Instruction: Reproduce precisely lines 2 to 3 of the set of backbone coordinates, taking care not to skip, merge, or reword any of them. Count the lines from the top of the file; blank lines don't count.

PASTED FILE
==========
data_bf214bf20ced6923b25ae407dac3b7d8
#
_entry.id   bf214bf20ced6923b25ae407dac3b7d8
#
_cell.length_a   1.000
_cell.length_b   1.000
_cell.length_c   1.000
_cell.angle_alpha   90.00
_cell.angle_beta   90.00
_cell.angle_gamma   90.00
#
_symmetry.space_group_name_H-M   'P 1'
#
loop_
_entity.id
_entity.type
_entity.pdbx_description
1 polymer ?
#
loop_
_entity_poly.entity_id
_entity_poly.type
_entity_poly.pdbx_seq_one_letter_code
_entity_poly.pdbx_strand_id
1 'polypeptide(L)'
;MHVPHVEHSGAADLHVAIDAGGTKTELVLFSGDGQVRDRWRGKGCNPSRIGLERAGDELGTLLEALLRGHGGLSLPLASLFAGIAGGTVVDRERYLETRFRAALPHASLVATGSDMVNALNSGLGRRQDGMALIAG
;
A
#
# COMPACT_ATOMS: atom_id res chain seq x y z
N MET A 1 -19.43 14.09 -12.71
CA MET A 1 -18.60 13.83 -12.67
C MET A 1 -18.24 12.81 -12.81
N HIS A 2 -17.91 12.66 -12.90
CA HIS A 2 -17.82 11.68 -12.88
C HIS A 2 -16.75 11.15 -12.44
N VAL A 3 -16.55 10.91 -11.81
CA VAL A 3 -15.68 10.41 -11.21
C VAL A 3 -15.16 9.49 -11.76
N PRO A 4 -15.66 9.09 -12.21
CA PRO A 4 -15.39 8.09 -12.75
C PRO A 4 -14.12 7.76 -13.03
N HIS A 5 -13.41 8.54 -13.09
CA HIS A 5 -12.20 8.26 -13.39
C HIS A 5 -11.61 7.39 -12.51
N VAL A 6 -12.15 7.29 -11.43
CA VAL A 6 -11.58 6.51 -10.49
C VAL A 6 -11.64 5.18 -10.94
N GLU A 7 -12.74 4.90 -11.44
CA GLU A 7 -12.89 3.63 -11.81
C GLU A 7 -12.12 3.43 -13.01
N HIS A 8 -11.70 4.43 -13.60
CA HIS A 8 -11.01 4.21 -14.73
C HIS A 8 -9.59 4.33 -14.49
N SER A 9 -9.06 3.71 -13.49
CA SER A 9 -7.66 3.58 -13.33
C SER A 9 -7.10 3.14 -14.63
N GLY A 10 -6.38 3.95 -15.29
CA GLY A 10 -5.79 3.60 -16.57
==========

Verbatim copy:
#
_entry.id   bf214bf20ced6923b25ae407dac3b7d8